Monday, December 9, 2013
By HOWARD ULMAN The Associated Press
FOXBOROUGH, Mass. - Matthew Slater is humbled by his second straight Pro Bowl selection.
Just don't send him an airplane ticket to the game in Honolulu a week before the Super Bowl.
"I'd rather be eating gumbo in New Orleans than pineapple in Hawaii," the New England Patriots special teams captain said Thursday.
Slater and six teammates were picked for the Pro Bowl on Wednesday, but what he really wants is another trip to the championship game, this time in Louisiana on Feb. 3.
He and his teammates made it to that game last season in Indianapolis, where the cuisine isn't as renowned, and lost to the New York Giants, 21-17. They've clinched the AFC East title this season and can finish in any of the top four spots in the conference -- with the first two getting opening-round byes -- after Sunday's finale against the Miami Dolphins.
The outcome of two of that day's early games -- Houston at Indianapolis and Baltimore at Cincinnati -- will affect the Patriots' possibilities even before their late game begins.
Slater said he won't pay much attention to them.
"It means nothing if we don't win our game so our focus is on playing the Miami Dolphins," he said. "We know the Miami Dolphins are going to play us well."
The Patriots (11-4) are division champions for the fourth straight season. The Dolphins (7-8) missed the playoffs for the fourth year in a row.
But Slater knows the unlikely can become reality, just like his career did. The son of Jackie Slater, a tackle who was chosen for the Pro Bowl seven times in his 20-year career, he never started a game at UCLA.
"There were times where I wasn't sure" he would reach the NFL, he said.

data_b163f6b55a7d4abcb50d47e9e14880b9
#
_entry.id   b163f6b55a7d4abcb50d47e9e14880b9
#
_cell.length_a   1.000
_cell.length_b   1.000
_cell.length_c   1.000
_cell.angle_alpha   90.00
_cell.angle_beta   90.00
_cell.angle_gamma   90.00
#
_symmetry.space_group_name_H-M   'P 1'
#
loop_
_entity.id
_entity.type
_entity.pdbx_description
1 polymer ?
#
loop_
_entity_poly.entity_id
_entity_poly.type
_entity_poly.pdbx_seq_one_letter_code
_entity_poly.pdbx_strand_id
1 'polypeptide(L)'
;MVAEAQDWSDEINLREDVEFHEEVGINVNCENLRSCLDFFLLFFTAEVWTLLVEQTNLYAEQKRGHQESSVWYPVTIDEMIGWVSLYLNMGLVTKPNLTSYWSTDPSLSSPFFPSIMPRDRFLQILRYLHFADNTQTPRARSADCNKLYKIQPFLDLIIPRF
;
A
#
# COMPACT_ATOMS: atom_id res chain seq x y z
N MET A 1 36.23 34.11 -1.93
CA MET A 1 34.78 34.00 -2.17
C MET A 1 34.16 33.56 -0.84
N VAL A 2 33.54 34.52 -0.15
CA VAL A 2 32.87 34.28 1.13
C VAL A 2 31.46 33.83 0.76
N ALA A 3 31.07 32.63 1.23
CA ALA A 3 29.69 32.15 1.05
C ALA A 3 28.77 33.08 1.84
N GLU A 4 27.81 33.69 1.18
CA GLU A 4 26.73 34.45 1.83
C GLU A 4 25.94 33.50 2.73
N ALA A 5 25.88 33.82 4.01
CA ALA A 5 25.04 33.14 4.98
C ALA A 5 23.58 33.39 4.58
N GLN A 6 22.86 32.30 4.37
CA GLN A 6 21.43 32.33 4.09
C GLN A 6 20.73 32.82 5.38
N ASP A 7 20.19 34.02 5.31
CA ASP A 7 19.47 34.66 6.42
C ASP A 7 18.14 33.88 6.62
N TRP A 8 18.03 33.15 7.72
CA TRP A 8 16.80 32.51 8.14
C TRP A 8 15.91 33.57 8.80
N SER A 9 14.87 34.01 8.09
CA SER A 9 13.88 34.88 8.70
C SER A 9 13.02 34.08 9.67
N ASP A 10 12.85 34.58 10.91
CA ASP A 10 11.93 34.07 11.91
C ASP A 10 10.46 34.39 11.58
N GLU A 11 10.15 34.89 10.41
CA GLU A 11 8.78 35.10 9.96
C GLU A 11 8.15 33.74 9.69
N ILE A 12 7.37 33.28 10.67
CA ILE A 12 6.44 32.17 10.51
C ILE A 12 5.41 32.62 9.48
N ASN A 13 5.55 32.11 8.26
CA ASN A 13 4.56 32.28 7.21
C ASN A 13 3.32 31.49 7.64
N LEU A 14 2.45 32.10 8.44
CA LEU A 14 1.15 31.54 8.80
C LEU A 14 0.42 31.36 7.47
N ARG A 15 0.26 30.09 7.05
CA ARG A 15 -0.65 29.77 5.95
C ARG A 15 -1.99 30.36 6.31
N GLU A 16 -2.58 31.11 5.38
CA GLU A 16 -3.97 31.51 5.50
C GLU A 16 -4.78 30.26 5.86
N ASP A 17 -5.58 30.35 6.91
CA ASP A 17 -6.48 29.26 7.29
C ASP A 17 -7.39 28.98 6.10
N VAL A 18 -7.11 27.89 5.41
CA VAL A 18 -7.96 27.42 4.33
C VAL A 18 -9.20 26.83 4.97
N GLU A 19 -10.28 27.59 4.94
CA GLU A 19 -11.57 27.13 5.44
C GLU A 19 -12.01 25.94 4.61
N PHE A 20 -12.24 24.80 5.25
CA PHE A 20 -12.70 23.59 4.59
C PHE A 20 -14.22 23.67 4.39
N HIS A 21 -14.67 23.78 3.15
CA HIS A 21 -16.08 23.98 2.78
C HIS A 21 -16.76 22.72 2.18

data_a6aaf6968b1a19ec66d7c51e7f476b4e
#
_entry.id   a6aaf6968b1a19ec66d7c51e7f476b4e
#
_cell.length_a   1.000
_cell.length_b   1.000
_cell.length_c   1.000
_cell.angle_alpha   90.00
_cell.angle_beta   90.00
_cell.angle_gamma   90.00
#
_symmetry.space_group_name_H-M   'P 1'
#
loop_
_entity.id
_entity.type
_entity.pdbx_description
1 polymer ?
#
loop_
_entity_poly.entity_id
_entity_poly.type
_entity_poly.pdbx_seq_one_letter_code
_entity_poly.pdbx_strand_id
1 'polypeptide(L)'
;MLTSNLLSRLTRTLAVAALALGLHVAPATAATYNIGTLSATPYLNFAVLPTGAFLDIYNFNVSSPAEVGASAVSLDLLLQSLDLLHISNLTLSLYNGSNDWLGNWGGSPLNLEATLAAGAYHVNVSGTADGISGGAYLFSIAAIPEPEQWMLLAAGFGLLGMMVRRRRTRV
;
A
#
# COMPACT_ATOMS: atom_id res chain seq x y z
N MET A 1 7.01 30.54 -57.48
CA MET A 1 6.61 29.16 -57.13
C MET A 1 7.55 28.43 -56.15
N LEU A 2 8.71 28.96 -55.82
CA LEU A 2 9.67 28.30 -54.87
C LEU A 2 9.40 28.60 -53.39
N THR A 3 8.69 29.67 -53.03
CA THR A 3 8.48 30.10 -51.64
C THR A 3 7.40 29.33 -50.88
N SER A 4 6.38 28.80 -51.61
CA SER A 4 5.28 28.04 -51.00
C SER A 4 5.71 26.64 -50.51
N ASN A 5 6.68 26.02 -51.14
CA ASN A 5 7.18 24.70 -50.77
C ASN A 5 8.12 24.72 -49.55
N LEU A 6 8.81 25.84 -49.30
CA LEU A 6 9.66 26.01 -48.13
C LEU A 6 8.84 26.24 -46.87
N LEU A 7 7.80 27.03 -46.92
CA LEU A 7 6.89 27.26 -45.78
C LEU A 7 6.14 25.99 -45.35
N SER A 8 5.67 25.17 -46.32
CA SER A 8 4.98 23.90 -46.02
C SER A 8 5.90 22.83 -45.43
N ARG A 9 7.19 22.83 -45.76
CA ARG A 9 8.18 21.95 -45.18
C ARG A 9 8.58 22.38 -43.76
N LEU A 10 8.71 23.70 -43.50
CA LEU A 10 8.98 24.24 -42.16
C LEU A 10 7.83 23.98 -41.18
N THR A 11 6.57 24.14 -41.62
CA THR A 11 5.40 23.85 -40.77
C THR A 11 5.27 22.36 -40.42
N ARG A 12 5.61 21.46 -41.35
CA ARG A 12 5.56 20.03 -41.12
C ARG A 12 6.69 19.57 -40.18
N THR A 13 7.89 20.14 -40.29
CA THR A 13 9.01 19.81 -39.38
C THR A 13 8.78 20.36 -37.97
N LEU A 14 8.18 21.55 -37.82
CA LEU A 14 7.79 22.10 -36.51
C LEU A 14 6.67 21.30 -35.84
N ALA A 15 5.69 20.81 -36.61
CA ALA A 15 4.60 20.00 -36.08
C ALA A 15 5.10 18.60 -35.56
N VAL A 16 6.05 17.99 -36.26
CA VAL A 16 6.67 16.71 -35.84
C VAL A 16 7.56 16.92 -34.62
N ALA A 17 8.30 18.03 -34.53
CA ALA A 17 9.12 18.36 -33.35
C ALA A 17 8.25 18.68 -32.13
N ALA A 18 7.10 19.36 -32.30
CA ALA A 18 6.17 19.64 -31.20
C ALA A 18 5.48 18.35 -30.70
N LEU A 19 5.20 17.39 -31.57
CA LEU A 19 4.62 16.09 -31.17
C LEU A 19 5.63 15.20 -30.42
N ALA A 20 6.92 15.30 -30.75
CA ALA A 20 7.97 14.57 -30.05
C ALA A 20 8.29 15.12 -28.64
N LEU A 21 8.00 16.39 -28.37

The Patriots took a chance, drafting Slater in the fifth round in 2008.
In his five seasons, the Patriots are 59-20 and never won fewer than 10 games in any of them. He's done his part by leading in special teams tackles in three straight seasons. Now he's just one shy of his career high of 21 set in 2010.
His success has also brought unwanted attention.
"There were a couple of times I felt like I was a marked man out there," Slater said. Teams "send a few extra guys your way. You might see a few more double teams. You might encounter a little more smack talk (but) it's hard to just isolate on me because we have so many good players across the board."
Slater speeds down field on coverage teams. He blocks on returns. He's even the No. 2 kickoff returner behind Devin McCourty.
"He does everything," McCourty said. "When you've got a guy like him that can play almost every position on our special teams units at full speed, 100 mph, he's just so disruptive in everything he does. ... We all follow his lead. However he goes out there and plays is usually how the whole unit will play."
Not all plays work.
A critical failure came after the Patriots had rallied from a 31-3 deficit to tie San Francisco at 31 on Dec. 16. LaMichael James fielded the kickoff at his goal line and returned it 62 yards. On the next play, Colin Kaepernick threw a 38-yard touchdown pass to Michael Crabtree and the 49ers went on to win, 41-34.
It was a painful lesson to relearn.
"It's a 60-minute ballgame. In our phase of the game at any point in time a play can take place that changes the momentum and the outcome," Slater said.
"When we have a mistake on a special teams play, it's a little more glaring and game changing than if somebody misses a block or drops the ball where we could get it on second down, we could get it on third down.
"There is no third down, no fourth down. It's a one-down deal and I think we learned that our urgency and our level of execution need to be there every single play."